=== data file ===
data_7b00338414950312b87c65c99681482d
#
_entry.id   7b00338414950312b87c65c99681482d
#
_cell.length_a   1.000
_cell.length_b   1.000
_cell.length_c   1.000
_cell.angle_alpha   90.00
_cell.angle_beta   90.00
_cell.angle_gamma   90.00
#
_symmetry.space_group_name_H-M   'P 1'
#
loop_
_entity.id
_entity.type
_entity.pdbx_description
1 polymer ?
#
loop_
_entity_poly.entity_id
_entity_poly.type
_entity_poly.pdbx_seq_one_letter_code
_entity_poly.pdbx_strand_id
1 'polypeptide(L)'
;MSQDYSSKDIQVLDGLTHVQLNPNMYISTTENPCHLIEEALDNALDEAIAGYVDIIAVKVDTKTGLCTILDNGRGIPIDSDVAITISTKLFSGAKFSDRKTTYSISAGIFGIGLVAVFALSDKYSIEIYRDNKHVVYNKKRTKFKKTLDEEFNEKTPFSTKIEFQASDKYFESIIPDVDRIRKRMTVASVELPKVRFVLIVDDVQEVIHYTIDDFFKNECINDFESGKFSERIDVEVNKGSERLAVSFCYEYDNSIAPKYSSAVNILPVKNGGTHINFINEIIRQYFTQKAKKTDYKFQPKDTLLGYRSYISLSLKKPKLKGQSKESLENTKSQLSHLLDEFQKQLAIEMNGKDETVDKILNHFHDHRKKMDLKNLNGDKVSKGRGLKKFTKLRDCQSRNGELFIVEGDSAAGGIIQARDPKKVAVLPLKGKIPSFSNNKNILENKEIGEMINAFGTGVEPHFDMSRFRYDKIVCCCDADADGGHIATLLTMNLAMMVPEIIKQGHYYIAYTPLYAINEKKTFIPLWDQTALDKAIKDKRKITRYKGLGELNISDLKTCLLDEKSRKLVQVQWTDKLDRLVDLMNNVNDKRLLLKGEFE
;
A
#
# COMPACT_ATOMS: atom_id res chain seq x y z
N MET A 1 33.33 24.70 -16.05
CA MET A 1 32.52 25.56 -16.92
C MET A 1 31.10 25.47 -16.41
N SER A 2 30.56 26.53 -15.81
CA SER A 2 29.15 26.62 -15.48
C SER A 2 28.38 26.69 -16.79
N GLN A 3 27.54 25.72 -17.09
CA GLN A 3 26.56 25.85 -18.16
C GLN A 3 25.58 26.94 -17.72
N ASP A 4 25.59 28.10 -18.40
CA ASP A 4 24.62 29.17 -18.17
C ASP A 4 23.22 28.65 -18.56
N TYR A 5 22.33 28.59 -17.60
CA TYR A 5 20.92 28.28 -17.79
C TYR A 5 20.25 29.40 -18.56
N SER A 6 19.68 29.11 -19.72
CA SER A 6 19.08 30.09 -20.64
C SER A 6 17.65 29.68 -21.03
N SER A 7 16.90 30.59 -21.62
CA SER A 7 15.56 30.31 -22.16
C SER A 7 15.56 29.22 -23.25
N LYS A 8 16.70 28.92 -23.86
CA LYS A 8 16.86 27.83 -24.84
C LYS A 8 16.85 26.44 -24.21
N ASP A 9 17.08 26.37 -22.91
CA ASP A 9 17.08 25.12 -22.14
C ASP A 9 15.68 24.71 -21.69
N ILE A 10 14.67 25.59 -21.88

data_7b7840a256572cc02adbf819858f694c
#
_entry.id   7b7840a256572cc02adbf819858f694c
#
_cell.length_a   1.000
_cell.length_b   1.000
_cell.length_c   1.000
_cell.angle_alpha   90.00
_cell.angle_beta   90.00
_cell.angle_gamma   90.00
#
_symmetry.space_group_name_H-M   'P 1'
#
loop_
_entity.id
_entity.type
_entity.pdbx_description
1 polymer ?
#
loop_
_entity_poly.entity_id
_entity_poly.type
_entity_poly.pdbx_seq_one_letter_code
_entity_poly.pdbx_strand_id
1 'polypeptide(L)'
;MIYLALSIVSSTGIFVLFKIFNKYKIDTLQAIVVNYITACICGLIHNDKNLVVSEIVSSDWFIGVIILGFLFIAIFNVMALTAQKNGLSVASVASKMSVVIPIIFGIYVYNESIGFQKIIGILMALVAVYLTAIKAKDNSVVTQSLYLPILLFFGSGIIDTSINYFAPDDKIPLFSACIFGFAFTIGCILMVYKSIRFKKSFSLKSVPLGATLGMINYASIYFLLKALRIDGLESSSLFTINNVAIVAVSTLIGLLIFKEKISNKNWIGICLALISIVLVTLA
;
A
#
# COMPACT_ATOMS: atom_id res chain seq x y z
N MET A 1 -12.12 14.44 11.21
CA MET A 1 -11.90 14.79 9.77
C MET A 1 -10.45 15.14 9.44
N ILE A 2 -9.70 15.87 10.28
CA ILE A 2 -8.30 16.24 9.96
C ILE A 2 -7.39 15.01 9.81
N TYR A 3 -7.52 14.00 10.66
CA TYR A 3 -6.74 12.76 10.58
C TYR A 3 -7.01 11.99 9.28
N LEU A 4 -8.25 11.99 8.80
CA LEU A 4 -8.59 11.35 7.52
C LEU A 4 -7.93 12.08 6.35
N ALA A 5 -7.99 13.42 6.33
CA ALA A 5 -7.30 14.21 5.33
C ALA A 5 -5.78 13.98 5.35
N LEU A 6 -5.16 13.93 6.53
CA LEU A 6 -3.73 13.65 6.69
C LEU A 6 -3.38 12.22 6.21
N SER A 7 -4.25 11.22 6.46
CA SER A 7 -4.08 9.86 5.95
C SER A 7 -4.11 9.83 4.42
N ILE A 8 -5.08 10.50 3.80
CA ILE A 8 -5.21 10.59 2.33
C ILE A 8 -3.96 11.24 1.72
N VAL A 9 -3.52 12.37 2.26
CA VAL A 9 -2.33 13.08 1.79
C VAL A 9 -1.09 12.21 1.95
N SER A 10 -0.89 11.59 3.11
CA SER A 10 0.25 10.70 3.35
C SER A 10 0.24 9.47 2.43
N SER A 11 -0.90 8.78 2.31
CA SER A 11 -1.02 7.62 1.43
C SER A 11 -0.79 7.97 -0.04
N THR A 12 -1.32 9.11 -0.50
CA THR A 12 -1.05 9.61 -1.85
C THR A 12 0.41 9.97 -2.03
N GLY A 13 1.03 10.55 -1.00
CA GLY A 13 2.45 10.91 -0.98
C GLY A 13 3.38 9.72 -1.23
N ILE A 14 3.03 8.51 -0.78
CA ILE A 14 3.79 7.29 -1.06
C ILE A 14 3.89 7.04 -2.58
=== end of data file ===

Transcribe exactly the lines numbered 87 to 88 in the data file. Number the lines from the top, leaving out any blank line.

#
# COMPACT_ATOMS: atom_id res chain seq x y z